In the other, dæmon refers to a lesser deity or guiding spirit in the Hellenistic religion and philosophy of Ancient Greece. As such, they were possibly seen as the souls of men of the golden age acting as tutelary deities, and from there, Philip Pullman came with the idea of external physical manifestations of a person’s “inner-self” that takes the form of an animal in his universally acclaimed fantasy trilogy “His Dark Materials”. In this world (or should I say “these worlds”?) dæmons have human intelligence, are capable of human speech and usually behave as though they are independent of their humans. Pre-pubescent children’s dæmons can change form voluntarily, almost instantaneously, to become any creature, real or imaginary. During their adolescence a person’s dæmon undergoes “settling”, an event in which that person’s dæmon permanently and involuntarily assumes the form of the animal which the person most resembles in character. Dæmons are usually of the opposite sex to their human, though same-sex dæmons do exist. Human contact with another individual’s dæmon is taboo.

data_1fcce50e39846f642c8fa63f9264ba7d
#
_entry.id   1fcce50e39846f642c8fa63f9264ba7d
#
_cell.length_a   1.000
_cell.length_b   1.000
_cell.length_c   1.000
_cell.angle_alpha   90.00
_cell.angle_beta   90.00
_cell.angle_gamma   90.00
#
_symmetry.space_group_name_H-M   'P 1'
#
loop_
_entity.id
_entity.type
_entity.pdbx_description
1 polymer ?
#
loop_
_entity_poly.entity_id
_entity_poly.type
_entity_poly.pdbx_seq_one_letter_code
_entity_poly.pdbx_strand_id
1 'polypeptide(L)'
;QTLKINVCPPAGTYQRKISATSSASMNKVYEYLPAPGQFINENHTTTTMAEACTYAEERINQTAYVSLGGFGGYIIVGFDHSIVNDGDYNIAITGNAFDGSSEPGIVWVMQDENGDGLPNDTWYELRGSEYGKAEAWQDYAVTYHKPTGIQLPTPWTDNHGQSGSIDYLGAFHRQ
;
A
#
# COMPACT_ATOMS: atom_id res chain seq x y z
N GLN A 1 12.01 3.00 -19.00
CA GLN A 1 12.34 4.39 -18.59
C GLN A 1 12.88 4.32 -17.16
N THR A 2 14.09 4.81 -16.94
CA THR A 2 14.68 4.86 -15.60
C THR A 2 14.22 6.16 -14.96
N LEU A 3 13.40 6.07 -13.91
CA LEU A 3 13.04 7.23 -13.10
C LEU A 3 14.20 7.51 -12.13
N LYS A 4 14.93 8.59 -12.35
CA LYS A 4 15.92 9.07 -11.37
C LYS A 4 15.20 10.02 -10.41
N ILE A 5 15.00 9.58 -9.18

Why am I doing this lengthy introduction? I’m glad you asked.
Back in the days of Third Edition, the familiar was a class feature for sorcerers and wizards, but it shortly disappeared in Fourth Edition, only to come back in the Arcane Power supplement as a feat. Now in 5E, we have the Find Familiar spell. As you can see, there have been many iterations of this popular mechanic… so we’re gonna make a new one refurbishing many different elements from all these editions. Prepare for an Improved Familiar. I’m gonna call it the Sovereign Familiar, just because I want it (and also because it’s related to the spectacular illustration below: Feline Sovereign, by Dan Scott).